Nerds 2.0

Ik werk aan de Jaffalaan, bij TBM. Het is een prettig en licht gebouw. Alleen de kantine is als een tochtige straathoek waar niemand lang wil verblijven.

De bewoners van deze faculteit zijn, zou Vuijsje zeggen, ‘allemaal nette mensen’. De heren veelal in pak met stropdassen en dames in ton-sur-ton ensembles. Als er gasten komen, schenken we koffie in designkopjes die wel mooi, maar niet handig zijn. De studenten zijn vriendelijk en verre van spectaculair in hun outfits. Ze lopen in spijkerbroeken en de enige frivoliteit bestaat uit hun felgekleurde gympen. Ik ging er een beetje vanuit dat alle faculteiten aan de TU soortgelijke bewoners zouden hebben. Tot ik bij technische natuurkunde belandde.

In een hal wachtte ik op Cees Dekker die in een vakgroepvergadering zat. Hij gaat een lezing verzorgen in de Elsevier Technologiedebatten. In de wachtruimte stond een studentikoos afgebladderd skailederen bankstel. Toen ik erop ging zitten, zakte ik een halve meter weg. De meisjesachtige secretaresse was even informeel als vriendelijk, en gaf me vers gezette koffie in een grote mok. Aan een tafeltje zat een slanke jonge man met verzorgd afrokapsel. Volgens elke standaard een elegante man. Hij droeg een geruite broek, met hip overhemd en precies goede trui. Cool. Hij werd begroet door een Chinees die voorbijliep met een jojo aan een lang touwtje, alsof hij een hondje uitliet. De twee maakten een praatje terwijl de Chinees ongelooflijke trucs uithaalde met de jojo.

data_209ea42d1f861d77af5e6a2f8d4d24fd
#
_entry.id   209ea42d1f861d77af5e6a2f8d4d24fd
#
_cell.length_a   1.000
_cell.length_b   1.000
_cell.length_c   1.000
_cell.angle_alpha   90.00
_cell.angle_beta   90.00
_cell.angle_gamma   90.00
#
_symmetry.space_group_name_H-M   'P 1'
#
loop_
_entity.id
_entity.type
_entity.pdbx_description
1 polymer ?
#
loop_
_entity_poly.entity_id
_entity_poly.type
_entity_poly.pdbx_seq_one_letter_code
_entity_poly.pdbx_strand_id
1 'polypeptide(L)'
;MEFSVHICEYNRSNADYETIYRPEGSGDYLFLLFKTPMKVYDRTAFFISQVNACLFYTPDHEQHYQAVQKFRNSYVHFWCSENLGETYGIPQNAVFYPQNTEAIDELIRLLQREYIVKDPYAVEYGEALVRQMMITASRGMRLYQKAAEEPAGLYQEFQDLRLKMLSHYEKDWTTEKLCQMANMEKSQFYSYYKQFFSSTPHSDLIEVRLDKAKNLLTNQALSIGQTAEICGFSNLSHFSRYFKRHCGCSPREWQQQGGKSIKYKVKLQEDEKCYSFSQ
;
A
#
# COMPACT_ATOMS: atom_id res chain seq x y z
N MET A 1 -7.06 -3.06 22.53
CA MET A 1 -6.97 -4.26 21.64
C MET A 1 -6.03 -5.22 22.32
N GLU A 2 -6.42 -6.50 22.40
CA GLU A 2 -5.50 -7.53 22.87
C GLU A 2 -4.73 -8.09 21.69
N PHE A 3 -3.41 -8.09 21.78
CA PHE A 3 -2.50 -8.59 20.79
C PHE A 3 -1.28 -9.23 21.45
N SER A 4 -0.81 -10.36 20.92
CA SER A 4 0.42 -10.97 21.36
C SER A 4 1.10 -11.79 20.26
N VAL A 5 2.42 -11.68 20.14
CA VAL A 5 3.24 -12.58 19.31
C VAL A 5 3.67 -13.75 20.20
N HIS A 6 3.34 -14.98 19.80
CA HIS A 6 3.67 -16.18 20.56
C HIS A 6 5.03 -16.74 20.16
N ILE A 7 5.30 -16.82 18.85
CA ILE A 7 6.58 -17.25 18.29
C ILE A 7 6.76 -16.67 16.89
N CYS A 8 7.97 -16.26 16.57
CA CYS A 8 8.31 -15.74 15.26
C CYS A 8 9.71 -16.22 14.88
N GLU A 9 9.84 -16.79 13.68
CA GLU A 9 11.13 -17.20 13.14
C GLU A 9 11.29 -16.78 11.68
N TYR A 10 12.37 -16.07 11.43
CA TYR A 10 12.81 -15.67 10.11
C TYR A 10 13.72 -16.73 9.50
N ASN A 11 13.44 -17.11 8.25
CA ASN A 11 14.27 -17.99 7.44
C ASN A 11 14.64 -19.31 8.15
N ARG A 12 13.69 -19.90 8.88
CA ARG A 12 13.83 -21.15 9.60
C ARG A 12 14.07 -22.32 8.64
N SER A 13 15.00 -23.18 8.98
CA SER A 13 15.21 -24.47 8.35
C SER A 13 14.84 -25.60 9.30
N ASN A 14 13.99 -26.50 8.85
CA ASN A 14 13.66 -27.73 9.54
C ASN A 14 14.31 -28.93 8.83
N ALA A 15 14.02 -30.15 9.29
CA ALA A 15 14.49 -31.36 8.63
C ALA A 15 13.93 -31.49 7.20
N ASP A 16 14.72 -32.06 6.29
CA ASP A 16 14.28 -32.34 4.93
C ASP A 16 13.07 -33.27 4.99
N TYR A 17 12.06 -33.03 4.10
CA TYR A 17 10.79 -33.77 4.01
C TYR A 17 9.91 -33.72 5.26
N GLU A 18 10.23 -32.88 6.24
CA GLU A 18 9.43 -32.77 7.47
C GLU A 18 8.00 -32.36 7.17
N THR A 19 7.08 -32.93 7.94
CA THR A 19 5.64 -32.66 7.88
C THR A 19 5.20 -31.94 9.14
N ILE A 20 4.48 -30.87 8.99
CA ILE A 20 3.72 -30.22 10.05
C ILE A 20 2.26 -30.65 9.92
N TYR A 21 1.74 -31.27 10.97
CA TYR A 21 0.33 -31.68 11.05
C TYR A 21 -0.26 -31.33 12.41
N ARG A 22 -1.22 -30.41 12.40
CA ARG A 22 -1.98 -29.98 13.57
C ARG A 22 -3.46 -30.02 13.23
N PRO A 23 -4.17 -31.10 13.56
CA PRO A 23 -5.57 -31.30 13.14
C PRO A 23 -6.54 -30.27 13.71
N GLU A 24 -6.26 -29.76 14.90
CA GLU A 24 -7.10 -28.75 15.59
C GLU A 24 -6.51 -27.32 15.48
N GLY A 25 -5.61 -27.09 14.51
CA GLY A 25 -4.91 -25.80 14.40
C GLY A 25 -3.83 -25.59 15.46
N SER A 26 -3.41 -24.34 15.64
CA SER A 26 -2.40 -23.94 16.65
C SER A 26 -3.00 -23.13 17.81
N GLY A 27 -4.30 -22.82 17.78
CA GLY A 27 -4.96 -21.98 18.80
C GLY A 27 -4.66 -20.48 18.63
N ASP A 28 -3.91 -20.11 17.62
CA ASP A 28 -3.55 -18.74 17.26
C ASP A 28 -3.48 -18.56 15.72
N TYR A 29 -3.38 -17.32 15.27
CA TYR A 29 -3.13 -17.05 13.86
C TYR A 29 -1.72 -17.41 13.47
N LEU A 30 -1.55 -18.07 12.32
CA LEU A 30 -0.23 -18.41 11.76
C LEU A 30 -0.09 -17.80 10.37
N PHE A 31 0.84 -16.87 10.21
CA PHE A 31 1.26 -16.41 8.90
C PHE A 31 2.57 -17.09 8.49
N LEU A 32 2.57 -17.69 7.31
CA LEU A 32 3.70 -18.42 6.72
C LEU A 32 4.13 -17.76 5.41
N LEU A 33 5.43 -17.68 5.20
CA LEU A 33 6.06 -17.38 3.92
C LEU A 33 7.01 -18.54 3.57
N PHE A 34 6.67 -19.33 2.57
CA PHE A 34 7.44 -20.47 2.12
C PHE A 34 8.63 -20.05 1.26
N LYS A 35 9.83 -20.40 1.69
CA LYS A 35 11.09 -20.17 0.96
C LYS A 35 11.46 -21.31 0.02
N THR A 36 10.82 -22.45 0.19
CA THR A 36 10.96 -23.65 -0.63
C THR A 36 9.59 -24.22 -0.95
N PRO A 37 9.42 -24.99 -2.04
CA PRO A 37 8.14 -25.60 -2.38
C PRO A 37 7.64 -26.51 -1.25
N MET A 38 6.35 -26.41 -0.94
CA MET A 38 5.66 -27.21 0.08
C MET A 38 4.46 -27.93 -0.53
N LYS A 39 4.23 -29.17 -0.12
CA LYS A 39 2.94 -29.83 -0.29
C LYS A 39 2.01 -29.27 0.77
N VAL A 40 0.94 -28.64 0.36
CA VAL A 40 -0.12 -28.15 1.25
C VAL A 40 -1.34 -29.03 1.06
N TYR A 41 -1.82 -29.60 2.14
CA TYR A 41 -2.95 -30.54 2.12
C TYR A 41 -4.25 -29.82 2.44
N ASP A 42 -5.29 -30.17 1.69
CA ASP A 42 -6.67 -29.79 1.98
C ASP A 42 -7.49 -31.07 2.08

Opeens stroomde de hal vol: het vakgroepoverleg was ten einde. Er werd ontspannen gekletst en gelachen. De helft ging koffie halen, de andere helft ging naar een zaal waar een tafelvoetbalspel stond. Ook deze groep was aanmerkelijk hipper dan wat ik dagelijks aan de Jaffalaan zie.
Is dit de Nerd 2.0? Slim, wellicht briljant, en ook nog eens goed gekleed?  

These are questions every MSc student at TU Delft faces, not only as a new international or Dutch student, but continuously throughout the MSc degree programme. I’m certainly one such student. I started my MSc studies one month late, did not have any ideas on how to find an interesting subject for my thesis, and thus did not even stand a chance to substantively answer these questions.